Salah Abdeslam, Alleged Paris Terrorist, Is Cooperating With Authorities, Will Fight Extradition To France

Salah Abdeslam, the last surviving terrorist believed responsible for the November 13, 2015, terrorist attacks in Paris, is said to be cooperating with police in Belgium, and his legal team is opposing his extradition to France, Yahoo News is reporting.

On Friday, the 26-year-old Abdeslam, along with other accomplices, were arrested in a bloody gun battle with Belgian police, according to Fox News.

Belgian police, following up on information from tips and earlier raids, caught up with Abdeslam in the Brussels neighborhood of Molenbeek. Abdeslam was shot in the leg but will recover from his wounds.

On November 13, 2015, a coordinated series of terrorist attacks at Paris’ Bataclan Concert Hall, the soccer stadium Stade de France, and other locations throughout the city claimed the lives of 130 people, and injured over 300 others. Ten terrorists, believed to have ties to ISIS, deployed bombs — including suicide bombings — and mass shootings, allegedly in retaliation for French airstrikes on ISIS targets in Syria, in the worst attack on French citizens since World War II.

Nine of the 10 terrorists, all citizens of various European nations, died in the attacks. Salah Abdeslam, however, did not. Police believe he had planned to blow himself up in a suicide attack, but backed out at the last second, and instead fled into neighboring Belgium. A vest with Abdeslam’s fingerprints and DNA was found, abandoned, in Paris.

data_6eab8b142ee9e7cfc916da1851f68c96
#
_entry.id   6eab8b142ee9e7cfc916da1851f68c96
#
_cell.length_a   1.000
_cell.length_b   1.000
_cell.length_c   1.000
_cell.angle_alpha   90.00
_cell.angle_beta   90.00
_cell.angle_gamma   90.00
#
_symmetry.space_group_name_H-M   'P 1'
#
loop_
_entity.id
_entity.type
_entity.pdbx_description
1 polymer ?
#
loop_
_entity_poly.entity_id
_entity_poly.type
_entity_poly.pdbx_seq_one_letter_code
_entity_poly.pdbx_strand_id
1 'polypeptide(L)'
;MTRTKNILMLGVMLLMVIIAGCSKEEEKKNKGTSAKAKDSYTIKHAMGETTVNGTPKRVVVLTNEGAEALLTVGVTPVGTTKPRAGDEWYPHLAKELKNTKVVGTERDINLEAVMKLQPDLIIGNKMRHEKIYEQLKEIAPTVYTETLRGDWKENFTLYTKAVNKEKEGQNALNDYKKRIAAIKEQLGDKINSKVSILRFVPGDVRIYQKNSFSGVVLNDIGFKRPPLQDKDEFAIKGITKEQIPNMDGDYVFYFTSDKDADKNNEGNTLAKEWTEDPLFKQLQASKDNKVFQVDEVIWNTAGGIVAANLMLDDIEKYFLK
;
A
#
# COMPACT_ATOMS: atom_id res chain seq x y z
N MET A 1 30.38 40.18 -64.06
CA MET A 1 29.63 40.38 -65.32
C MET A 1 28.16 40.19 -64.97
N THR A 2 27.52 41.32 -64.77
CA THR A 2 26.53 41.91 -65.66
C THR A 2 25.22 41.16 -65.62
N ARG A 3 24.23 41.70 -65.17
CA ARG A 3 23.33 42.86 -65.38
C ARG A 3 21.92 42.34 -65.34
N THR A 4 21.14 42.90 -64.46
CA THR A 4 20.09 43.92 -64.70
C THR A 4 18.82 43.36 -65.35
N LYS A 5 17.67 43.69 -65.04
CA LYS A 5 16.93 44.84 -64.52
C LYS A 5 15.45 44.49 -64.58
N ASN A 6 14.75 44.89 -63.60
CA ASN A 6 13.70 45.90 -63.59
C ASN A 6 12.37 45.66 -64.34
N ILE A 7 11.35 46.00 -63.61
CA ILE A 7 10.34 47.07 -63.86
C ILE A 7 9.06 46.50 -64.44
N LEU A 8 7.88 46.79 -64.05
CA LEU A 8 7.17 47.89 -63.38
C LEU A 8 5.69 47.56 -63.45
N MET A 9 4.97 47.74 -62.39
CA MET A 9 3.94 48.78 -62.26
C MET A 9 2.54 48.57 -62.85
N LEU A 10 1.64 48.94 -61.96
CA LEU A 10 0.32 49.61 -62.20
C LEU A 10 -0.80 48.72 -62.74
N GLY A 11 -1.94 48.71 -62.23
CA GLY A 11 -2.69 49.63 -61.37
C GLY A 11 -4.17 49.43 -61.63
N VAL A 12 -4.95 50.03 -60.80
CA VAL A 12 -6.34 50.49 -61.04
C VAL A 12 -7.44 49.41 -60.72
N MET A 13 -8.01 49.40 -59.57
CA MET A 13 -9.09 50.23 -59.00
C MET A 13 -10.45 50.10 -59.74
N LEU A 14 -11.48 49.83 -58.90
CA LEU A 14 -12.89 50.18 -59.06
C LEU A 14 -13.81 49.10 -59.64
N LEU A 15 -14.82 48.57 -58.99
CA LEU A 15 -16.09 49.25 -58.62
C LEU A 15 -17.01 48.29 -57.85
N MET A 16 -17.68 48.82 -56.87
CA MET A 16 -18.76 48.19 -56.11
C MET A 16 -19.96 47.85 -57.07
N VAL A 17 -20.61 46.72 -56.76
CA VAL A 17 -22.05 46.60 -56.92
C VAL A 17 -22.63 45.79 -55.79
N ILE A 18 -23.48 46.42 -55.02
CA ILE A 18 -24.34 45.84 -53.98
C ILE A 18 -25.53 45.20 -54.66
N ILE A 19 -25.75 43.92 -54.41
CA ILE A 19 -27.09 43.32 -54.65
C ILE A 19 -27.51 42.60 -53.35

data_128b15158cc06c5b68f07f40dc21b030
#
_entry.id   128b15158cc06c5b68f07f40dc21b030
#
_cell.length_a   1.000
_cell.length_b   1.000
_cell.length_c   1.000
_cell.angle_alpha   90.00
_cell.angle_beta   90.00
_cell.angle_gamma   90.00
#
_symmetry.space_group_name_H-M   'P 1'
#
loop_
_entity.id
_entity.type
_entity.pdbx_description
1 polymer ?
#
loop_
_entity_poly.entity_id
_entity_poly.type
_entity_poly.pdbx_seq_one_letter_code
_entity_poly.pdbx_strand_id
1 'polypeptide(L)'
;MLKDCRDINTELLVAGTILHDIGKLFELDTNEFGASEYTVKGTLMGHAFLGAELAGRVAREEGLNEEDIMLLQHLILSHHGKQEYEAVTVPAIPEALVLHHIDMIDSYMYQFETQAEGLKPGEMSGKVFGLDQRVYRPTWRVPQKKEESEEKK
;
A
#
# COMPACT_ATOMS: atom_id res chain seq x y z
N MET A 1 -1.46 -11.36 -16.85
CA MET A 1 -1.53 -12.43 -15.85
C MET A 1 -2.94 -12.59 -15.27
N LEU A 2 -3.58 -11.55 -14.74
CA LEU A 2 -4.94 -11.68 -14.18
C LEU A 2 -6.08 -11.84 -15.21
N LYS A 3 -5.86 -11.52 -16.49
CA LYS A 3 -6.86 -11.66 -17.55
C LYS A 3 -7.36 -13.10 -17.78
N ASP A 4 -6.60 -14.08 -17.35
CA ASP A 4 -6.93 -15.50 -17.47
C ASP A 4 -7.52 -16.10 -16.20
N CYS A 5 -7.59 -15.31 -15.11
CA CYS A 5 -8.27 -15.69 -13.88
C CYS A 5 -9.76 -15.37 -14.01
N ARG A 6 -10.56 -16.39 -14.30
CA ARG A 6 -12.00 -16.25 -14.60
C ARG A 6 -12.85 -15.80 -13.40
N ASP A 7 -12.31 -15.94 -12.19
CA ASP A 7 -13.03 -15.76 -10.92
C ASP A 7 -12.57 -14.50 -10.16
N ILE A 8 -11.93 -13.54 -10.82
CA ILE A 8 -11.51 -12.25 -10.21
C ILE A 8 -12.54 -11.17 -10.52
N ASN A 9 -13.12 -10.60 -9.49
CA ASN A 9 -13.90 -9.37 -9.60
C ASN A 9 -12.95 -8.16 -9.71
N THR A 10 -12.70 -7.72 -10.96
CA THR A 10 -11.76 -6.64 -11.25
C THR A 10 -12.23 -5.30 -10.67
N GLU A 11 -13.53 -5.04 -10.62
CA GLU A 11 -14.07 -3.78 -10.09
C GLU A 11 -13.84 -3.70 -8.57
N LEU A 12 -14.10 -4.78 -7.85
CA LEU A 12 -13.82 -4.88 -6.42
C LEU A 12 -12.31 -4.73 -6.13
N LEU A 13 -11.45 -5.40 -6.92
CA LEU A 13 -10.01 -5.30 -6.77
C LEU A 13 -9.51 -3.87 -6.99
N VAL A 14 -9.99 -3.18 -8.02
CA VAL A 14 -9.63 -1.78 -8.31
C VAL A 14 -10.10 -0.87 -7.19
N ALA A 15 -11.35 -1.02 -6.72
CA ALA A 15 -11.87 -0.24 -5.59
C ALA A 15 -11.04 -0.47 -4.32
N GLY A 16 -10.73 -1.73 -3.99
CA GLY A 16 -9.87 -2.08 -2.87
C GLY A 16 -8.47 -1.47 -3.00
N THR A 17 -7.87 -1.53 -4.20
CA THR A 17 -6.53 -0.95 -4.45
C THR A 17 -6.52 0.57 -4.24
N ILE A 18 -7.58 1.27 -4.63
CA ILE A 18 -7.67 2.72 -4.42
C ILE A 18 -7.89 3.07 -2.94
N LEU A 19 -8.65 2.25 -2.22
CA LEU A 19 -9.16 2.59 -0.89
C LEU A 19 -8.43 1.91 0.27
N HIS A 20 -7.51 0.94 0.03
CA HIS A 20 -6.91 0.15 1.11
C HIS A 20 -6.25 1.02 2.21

Abdeslam spent the next four months on the run. Police believe he spent most of his time in Belgium, specifically in Brussells’ Molenbeek neighborhood, a ghetto known to be a hotbed of Islamist extremism. The ringleader of the Paris attacks, ISIS member Abdelhamid Abaaoud, as well as attacker Bilal Hadfi, who died in the Paris attacks, are both known to have ties to Molenbeek.

Several people in and around Brussels have been arrested with aiding Abdeslam, either through providing him money, transportation, or housing. His fingerprints have been found in several apartments throughout Brussels.

On Tuesday, Belgian police raided a house in Molenbeek, looking for Abdeslam. Though Abdeslam was not there, his fingerprints were, leading police to conclude that he had spent time there. Intelligence gathered at Tuesday’s raid — during which one Paris-linked suspect was killed and two others escaped — led police to another Brussells apartment. On Friday, police raided that apartment, where they apprehended Abdeslam.

French Interior Minister Bernard Cazeneuve said that last week’s raids in Belgium, in which multiple alleged terrorists and supporters have been taken into custody, dealt a “major blow” to Islamist terrorist activities in Europe.

“The operations of the past week have enabled us to incapacitate several individuals who are clearly extremely dangerous and totally determined.”

Abdeslam is, as of this writing, in police custody in Belgium, where he has been charged with “participation in terrorist murder and participation in the activities of a terrorist organisation.” He has been appointed a lawyer, Sven Mary, who has vowed to fight his client’s extradition to France.

“I can already tell you that we will oppose his extradition.”

This legal maneuvering will likely delay Abdeslam’s eventual extradition to France, but will not prevent it, legal experts tell Yahoo News.

A lawyer for Salah Abdeslam’s family said in a statement that the alleged terrorist’s arrest has brought a “sense of relief” to his family.

[Image courtesy of Belgium Federal Police]